While tending his garden, Graytown man surprises a visitor

Larry Limpf

While working in his garden recently, William Johnson heard something rustling to his left and he thought he may have stirred up a young deer.
But the resident of Walker Street in Graytown is convinced he inadvertently roused a bobcat.
“It scared me when it got up and ran back to the woods in the back of my property,” Johnson said last week.”I was about four or five feet from it when it took off.”
He describes the animal as having triangular shaped ears with spots on its back and large paws.
“It was a pretty animal. It stayed low to the ground when it ran away,” he said.
His garden is a magnet for other animals such as rabbits and raccoons and in the spring Johnson found the remains of rabbits that had been gutted with nothing left but the feet and heads.
While rare, the Division of Wildlife of the Ohio Department of Natural Resources has confirmed sightings in recent years of bobcats in Northwest Ohio.
Prior to the year 2000, the Division of Wildlife didn’t receive more than five confirmed sightings of bobcats in a single year.
But in the early 2000s, bobcat sightings occurred more frequently as populations in Pennsylvania, West Virginia, and Kentucky began expanding into Ohio.
“The number of bobcats observed each year quickly accelerated, and bobcats can now be found throughout southeast and southern Ohio, with occasional confirmed sightings extending into northeast, central, and western Ohio,” the Division of Wildlife bobcat sighting report says.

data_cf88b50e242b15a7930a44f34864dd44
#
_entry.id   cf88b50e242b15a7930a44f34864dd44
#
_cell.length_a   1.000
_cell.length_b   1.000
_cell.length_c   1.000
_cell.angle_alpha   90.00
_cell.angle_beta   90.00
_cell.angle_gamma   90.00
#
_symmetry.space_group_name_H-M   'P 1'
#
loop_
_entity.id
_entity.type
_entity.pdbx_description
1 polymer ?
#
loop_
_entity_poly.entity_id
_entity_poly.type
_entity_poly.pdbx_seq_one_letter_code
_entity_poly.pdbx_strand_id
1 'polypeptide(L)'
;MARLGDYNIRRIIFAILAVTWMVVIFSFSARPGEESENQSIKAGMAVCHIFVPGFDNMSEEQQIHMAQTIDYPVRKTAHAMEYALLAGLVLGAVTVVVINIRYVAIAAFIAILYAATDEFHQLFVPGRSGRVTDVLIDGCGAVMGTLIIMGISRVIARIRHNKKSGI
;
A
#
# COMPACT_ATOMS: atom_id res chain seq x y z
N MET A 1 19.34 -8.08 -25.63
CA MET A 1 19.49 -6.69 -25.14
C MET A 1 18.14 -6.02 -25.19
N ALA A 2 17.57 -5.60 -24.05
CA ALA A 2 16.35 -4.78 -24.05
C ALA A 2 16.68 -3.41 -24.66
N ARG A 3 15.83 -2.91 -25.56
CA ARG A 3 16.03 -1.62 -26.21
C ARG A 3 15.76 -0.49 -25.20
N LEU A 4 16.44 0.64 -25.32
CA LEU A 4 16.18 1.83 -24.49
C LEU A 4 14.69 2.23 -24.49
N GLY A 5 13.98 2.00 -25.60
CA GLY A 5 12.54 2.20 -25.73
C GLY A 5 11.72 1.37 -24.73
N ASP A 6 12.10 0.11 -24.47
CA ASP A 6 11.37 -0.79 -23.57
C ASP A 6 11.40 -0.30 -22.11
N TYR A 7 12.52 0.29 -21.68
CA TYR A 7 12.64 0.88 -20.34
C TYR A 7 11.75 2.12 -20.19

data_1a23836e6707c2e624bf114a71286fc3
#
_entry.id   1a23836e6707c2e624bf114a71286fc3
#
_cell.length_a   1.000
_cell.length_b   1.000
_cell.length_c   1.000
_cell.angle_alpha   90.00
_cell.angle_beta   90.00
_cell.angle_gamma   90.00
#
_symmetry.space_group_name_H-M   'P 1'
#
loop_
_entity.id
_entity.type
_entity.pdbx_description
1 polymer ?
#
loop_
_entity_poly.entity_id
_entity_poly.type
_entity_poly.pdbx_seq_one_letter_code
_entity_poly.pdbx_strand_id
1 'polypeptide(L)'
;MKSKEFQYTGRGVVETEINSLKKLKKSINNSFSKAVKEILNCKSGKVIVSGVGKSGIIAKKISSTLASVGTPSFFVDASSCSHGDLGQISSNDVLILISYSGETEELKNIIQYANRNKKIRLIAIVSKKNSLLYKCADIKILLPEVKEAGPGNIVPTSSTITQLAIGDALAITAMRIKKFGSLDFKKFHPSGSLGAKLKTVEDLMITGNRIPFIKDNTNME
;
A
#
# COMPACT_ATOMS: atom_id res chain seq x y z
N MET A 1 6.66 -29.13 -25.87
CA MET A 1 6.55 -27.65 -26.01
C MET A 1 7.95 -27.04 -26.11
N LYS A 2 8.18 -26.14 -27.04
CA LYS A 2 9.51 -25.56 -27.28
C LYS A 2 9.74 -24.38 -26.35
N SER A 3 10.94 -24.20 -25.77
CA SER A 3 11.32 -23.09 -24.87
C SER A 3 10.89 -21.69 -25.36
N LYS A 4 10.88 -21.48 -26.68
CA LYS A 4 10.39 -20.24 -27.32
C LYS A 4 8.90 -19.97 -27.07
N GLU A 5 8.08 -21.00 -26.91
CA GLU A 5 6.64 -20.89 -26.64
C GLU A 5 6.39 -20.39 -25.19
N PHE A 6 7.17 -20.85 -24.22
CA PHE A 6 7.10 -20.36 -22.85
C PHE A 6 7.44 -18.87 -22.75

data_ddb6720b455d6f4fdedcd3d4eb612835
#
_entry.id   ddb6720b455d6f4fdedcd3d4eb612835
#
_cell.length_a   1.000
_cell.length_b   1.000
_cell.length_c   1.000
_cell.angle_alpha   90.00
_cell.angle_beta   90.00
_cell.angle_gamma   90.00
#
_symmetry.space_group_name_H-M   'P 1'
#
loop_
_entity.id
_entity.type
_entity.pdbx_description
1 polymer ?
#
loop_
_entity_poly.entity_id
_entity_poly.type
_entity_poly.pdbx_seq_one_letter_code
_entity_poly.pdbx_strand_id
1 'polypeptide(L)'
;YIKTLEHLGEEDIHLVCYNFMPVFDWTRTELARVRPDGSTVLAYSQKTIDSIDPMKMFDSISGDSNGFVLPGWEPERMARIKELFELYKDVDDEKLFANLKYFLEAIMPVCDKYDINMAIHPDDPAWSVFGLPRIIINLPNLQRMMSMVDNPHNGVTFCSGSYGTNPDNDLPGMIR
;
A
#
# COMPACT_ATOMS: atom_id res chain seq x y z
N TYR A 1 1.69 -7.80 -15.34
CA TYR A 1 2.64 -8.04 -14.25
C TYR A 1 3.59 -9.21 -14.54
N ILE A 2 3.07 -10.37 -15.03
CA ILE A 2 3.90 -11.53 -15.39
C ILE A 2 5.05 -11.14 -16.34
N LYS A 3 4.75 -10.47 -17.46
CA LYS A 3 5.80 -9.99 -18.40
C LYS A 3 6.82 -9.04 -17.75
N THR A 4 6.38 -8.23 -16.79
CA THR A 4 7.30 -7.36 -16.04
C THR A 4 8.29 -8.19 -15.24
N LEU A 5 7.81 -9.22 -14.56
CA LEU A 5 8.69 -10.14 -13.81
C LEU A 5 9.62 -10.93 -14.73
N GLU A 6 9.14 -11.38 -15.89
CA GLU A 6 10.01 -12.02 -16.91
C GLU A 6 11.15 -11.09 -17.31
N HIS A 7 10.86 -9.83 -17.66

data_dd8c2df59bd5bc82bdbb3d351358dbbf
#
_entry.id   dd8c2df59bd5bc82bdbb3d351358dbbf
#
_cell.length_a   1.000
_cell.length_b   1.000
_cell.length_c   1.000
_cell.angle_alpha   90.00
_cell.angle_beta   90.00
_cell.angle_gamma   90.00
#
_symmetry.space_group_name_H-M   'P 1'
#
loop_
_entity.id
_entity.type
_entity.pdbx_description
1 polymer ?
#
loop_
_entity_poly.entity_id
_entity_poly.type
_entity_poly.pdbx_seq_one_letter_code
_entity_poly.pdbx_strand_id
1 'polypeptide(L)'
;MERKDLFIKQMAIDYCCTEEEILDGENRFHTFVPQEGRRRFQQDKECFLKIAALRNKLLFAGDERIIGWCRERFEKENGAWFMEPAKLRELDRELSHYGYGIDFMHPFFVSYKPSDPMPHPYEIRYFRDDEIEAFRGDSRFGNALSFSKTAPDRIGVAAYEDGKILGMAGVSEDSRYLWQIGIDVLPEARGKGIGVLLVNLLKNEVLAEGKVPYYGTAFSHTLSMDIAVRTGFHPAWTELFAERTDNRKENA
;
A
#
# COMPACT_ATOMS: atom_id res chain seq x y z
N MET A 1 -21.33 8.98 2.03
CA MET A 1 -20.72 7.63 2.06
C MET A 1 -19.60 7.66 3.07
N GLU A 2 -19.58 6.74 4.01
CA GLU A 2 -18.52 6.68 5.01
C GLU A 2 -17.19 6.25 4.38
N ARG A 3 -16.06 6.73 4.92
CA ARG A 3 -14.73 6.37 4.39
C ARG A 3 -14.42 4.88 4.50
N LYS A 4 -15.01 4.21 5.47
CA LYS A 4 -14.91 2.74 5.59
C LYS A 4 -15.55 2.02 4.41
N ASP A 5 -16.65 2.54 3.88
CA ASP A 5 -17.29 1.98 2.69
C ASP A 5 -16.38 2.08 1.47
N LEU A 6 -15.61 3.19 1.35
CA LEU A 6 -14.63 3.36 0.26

From 2018 to 2020, bobcats appeared to be slowly migrating toward the northwest quadrant of the state. In 2019, there was one confirmed sighting in Ottawa County and in 2020 there was a confirmed sighting in Wood County; three in Henry County, and one each in Fulton and Williams counties, which are close to the Ohio-Indiana border.
Statewide in 2020, there were 521 confirmed sighting and 520 unconfirmed sightings. The confirmed sightings were spread throughout 58 counties and 293 townships.
According to the Division of Wildlife, trail cameras have been the primary source of confirming sightings since 2008. Road kill animals are the second most common source.
The division report says the occasional sightings in western and northwestern Ohio may be the result of bobcats dispersing from the established population in southeast and southern Ohio, or from populations in Indiana, Kentucky, or Michigan.
“The number of confirmed sightings in these counties remains low, and we have not documented evidence of reproduction in these regions, so it remains to be seen if these areas will provide adequate habitat to support resident populations,” the report says.
The division launched a wildlife reporting website in 2017 that made it easier for the public to report sightings.


The Press

The Press
1550 Woodville Road
Millbury, OH 43447

(419) 836-2221

Email Us

Facebook Twitter

Ohio News Media Association